I would like to know how much it would cost to factor a large integer. The cost can be given computer operations, time to process it or even monetary value. I know there are people that factored 200 bit RSA keys, but Wikipedia doesn't say how long it would take in modern CPUs.

-- Background --

I am designing a virtual roulette game where the ball is spun (the number is chosen) before the player bets. As a proof of that but I show the player the product of two primes, one of them is used as the random number seed.

I would like to know what is the minimum suitable size for this number such as the cost of factoring it will be greater than the maximum prize I offer.


2 Answers 2


Instead of reinventing the wheel, I recommend that you use the cryptographic concept of a commitment scheme. Pick your needed randomness as you normally would, commit to it, and then reveal your committed randomness after betting.

  • $\begingroup$ I suppose the OP needs a commitment scheme which can be verified (and understood) manually by a layman. $\endgroup$ Jun 6, 2011 at 20:51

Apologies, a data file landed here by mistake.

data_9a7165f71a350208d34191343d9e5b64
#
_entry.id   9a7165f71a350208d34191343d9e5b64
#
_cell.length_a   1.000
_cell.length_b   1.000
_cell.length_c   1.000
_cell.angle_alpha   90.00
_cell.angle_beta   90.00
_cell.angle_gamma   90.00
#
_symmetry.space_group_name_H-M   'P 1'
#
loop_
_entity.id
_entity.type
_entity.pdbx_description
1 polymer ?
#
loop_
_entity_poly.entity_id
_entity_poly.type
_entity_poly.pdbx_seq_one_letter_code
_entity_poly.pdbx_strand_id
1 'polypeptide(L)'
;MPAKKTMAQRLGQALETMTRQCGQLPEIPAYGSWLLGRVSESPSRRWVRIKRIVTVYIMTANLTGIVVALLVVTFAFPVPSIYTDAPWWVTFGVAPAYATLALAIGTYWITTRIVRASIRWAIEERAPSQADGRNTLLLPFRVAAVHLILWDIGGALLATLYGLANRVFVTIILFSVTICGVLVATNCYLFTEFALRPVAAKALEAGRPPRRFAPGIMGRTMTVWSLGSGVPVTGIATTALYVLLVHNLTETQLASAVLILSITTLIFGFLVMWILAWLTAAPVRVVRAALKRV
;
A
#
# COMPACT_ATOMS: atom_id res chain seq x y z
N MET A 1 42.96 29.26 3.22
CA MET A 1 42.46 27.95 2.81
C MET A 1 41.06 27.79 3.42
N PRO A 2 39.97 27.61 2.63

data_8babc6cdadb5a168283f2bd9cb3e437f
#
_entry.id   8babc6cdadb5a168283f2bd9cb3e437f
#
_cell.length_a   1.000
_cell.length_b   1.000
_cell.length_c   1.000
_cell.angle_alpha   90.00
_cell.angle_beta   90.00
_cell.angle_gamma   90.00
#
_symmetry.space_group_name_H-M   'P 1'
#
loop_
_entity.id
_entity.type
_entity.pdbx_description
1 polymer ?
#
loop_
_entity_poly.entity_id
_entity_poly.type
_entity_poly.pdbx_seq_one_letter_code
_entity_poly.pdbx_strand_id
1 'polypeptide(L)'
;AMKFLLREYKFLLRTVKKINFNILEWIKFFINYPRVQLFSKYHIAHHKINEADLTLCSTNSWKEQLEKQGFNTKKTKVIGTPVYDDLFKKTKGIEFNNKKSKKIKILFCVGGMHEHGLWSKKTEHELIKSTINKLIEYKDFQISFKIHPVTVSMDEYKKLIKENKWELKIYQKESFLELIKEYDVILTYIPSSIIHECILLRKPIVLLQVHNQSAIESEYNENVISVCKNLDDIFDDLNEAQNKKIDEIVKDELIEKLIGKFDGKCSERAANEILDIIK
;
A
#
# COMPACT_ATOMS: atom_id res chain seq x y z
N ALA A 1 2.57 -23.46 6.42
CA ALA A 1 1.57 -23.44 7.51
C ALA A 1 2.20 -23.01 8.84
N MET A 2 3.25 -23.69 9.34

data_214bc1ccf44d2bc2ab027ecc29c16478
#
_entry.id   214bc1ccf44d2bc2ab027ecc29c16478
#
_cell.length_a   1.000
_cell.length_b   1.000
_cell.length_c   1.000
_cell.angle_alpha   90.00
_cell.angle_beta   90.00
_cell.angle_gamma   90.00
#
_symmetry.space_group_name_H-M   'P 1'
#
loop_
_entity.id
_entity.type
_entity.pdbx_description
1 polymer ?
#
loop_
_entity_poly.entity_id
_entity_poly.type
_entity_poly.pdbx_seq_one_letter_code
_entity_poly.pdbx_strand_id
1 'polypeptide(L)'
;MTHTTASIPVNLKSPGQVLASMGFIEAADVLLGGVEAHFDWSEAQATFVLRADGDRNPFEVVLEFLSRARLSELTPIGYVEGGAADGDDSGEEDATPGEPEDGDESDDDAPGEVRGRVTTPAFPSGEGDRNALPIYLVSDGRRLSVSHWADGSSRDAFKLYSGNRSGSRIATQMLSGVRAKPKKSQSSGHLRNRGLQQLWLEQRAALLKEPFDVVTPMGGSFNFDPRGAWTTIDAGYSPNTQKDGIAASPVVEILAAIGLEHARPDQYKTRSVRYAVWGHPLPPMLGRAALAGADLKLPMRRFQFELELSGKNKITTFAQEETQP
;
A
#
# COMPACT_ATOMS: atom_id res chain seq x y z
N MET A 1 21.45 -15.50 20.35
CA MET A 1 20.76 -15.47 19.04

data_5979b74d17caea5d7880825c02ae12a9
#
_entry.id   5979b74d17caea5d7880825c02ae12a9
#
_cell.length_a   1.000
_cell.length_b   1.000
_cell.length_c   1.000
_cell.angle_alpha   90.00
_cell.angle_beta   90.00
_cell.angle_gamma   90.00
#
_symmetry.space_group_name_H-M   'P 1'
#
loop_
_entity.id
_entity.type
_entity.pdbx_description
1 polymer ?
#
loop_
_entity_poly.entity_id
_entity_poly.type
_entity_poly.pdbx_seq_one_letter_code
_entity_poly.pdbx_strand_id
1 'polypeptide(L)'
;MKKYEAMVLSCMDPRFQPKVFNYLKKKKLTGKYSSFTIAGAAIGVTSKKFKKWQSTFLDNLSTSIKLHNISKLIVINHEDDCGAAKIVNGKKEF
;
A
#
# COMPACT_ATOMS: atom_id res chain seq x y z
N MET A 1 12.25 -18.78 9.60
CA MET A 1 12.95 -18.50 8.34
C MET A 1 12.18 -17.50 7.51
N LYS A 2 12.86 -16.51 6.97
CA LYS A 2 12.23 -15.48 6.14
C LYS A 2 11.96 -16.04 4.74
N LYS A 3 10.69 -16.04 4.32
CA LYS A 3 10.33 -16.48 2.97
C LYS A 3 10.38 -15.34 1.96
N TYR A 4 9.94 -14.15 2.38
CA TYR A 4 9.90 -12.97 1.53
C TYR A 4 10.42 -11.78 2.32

• $\begingroup$ Couldn't understand it the first time. I'll try later $\endgroup$
    – Jader Dias
    Jun 6, 2011 at 23:35
  • $\begingroup$ I got it. A hash function will do the job. Someone is already using it for the same purpose I devised bitcoin-kamikaze.com $\endgroup$
    – Jader Dias
    Jun 7, 2011 at 0:29

To turn the question around, one could equivalently ask: "How large must my prime be in order to be secure until year X against the resource plausibly available to a potent (e.g. government-funded) attacker?" This question is being regularly reassessed in various studies yielding recommended key lengths for crypto systems. A regularly updated web page summarizing these reports can be found here.


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